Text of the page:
PubMed ID
9175047 View in PubMed
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Acetate-induced changes in cardiac energy metabolism and hemodynamics in the rat.

https://arctichealth.org/en/permalink/ahliterature12462
Source
Basic Res Cardiol. 1988 Jul-Aug;83(4):431-44
Publication Type
Article
Author
K T Kiviluoma
M. Karhunen
T. Lapinlampi
K J Peuhkurinen
I E Hassinen
Author Affiliation
Department of Medical Biochemistry, University of Oulu, Finland.
Source
Basic Res Cardiol. 1988 Jul-Aug;83(4):431-44
Language
English
Publication Type
Article
Keywords
Acetic Acid
Acetic Acids - pharmacology
Adenosine - metabolism
Animals
Cardiac Output - drug effects
Epinephrine - blood
Heart - drug effects - physiology
Heart Rate - drug effects
Hemodynamic Processes
In Vitro
Myocardium - metabolism
Oxygen Consumption - drug effects
Phosphorylation
Rats
Rats, Inbred Strains
Time Factors
Abstract
The hemodynamic and metabolic effects of acetate were studied in rats in vivo and in the isolated perfused heart. Hemodynamic parameters, myocardial phosphagens, inorganic phosphate, and adenosine were measured in vivo. Acetate uptake, coronary flow, O2 consumption, parameters of the cellular energy state, and hypoxanthine compounds and their washout were measured in heart perfusion experiments. Heart rate (HR), cardiac output, and the peak derivative of the left ventricular pressure rise (dP/dtmax) increased significantly during acetate infusion in vivo, but mean arterial pressure, systolic arterial pressure, and systemic vascular resistance decreased. Heart muscle ATP concentrations decreased after 7 min of acetate infusion. In vivo cardiac work load (HR.(peak left ventricular pressure] showed a positive correlation with tissue adenosine concentration and a negative correlation with phosphorylation potential. Acetate uptake in the perfused hearts was about 2.5 mumol/min per gram wet weight. Acetate perfusion increased O2 consumption and coronary flow concomitantly with a decrease in tissue ATP concentration. Tissue AMP and perfusate effluent adenosine concentration and adenosine output increased significantly, perfusate adenosine showing a non-linear positive correlation with coronary flow. The results demonstrate that acetate induces considerable changes in hemodynamics and metabolism in the heart.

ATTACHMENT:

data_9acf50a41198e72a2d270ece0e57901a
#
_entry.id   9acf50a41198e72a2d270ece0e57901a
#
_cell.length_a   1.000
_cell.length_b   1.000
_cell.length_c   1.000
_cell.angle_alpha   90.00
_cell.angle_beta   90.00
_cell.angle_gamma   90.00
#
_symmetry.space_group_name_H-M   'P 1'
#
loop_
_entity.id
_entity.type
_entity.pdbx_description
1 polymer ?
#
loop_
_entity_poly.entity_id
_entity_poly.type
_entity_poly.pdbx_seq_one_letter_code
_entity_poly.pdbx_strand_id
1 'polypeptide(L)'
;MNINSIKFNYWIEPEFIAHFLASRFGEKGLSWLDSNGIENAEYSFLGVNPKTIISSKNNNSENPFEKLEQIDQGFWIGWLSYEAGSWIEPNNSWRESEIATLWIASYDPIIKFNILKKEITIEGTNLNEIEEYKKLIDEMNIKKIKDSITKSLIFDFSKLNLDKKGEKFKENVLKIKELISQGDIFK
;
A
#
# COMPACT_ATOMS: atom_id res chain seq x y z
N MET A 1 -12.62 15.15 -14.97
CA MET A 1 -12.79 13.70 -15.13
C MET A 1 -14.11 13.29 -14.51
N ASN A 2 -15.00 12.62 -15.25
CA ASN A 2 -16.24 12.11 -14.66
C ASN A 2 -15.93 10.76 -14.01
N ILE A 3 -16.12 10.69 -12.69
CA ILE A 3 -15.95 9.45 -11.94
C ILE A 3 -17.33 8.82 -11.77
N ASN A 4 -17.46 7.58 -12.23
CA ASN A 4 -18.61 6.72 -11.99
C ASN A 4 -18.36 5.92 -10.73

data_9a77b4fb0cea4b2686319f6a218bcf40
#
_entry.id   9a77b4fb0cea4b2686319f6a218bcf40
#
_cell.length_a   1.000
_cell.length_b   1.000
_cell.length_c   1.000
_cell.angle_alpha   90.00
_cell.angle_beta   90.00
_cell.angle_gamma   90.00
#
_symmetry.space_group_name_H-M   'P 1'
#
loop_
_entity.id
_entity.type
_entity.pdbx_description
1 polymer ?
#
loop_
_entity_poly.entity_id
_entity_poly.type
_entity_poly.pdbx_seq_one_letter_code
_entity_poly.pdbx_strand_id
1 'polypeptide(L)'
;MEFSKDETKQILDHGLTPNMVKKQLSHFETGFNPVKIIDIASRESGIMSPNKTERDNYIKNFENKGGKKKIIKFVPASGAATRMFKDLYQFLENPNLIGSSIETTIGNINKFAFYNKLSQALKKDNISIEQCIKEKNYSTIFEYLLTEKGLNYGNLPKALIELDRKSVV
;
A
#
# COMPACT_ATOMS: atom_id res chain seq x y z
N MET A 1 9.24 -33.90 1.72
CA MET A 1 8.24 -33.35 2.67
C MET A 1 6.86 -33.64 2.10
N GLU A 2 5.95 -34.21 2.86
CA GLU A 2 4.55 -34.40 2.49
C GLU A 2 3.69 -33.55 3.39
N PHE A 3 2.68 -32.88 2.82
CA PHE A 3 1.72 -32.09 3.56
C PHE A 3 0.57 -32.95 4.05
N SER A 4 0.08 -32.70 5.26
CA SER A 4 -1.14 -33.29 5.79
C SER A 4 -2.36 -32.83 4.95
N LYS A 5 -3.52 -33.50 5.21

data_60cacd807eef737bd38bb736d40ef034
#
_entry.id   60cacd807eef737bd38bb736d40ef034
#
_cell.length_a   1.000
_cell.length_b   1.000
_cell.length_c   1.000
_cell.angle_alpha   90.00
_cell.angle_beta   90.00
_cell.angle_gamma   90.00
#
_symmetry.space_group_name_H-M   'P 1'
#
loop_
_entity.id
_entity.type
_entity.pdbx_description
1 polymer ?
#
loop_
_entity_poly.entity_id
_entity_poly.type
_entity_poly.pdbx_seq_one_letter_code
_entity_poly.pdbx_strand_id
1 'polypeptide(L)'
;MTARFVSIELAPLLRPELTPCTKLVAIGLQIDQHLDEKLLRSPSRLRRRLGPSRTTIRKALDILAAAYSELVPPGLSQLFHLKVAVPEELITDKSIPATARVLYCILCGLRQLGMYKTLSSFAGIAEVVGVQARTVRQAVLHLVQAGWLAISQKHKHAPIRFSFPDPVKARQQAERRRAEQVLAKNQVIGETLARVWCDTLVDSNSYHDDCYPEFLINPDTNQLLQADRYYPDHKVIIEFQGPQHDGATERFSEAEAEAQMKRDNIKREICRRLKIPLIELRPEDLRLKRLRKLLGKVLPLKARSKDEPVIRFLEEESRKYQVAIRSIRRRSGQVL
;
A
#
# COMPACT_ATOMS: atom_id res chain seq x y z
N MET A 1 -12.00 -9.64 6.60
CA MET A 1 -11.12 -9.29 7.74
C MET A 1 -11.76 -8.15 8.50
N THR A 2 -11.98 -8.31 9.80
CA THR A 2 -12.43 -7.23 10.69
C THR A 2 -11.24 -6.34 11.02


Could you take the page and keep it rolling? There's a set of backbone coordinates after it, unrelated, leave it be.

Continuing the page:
PubMed ID
3190660 View in PubMed
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[A comparative study of the hemodynamic and antioxidant effects of Capoten and prazosin in patients with refractory heart failure]

https://arctichealth.org/en/permalink/ahliterature54537
Source
Lik Sprava. 1997 Mar-Apr;(2):72-6
Publication Type
Article
Author
R O Sabadyshyn
B I Rudyk
N H Blinova
O Ia Slipak
Source
Lik Sprava. 1997 Mar-Apr;(2):72-6
Language
Ukrainian
Publication Type
Article
Keywords
Aged
Angiotensin-Converting Enzyme Inhibitors - therapeutic use
Antihypertensive Agents - therapeutic use
Antioxidants - therapeutic use
Captopril - therapeutic use
Cardiomyopathy, Dilated - complications - drug therapy - physiopathology
Comparative Study
Drug Evaluation
English Abstract
Female
Heart Failure, Congestive - drug therapy - etiology - physiopathology
Hemodynamic Processes - drug effects